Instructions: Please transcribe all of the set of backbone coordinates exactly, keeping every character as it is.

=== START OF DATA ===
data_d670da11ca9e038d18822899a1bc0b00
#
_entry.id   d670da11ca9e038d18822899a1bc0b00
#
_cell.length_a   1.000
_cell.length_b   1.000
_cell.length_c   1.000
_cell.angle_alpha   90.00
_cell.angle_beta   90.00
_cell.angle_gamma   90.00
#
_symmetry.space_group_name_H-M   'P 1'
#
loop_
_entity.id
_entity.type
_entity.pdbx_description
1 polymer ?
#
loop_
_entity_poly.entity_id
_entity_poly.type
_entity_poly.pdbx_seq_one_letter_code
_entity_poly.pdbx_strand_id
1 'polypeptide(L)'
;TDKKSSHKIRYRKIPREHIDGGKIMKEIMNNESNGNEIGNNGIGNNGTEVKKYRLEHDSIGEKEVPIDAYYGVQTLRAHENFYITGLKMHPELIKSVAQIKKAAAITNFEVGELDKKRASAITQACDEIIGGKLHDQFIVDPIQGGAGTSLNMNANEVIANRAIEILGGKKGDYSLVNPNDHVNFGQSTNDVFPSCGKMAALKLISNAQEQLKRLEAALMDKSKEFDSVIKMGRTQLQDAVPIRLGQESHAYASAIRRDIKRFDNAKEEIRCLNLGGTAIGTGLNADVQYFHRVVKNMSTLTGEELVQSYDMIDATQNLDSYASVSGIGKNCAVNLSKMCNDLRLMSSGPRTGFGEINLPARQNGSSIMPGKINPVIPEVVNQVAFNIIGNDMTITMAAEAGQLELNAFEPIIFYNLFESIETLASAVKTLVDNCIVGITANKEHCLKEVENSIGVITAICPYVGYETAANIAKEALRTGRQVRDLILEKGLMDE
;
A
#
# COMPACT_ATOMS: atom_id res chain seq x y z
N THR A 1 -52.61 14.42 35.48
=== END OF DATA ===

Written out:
data_d670da11ca9e038d18822899a1bc0b00
#
_entry.id   d670da11ca9e038d18822899a1bc0b00
#
_cell.length_a   1.000
_cell.length_b   1.000
_cell.length_c   1.000
_cell.angle_alpha   90.00
_cell.angle_beta   90.00
_cell.angle_gamma   90.00
#
_symmetry.space_group_name_H-M   'P 1'
#
loop_
_entity.id
_entity.type
_entity.pdbx_description
1 polymer ?
#
loop_
_entity_poly.entity_id
_entity_poly.type
_entity_poly.pdbx_seq_one_letter_code
_entity_poly.pdbx_strand_id
1 'polypeptide(L)'
;TDKKSSHKIRYRKIPREHIDGGKIMKEIMNNESNGNEIGNNGIGNNGTEVKKYRLEHDSIGEKEVPIDAYYGVQTLRAHENFYITGLKMHPELIKSVAQIKKAAAITNFEVGELDKKRASAITQACDEIIGGKLHDQFIVDPIQGGAGTSLNMNANEVIANRAIEILGGKKGDYSLVNPNDHVNFGQSTNDVFPSCGKMAALKLISNAQEQLKRLEAALMDKSKEFDSVIKMGRTQLQDAVPIRLGQESHAYASAIRRDIKRFDNAKEEIRCLNLGGTAIGTGLNADVQYFHRVVKNMSTLTGEELVQSYDMIDATQNLDSYASVSGIGKNCAVNLSKMCNDLRLMSSGPRTGFGEINLPARQNGSSIMPGKINPVIPEVVNQVAFNIIGNDMTITMAAEAGQLELNAFEPIIFYNLFESIETLASAVKTLVDNCIVGITANKEHCLKEVENSIGVITAICPYVGYETAANIAKEALRTGRQVRDLILEKGLMDE
;
A
#
# COMPACT_ATOMS: atom_id res chain seq x y z
N THR A 1 -52.61 14.42 35.48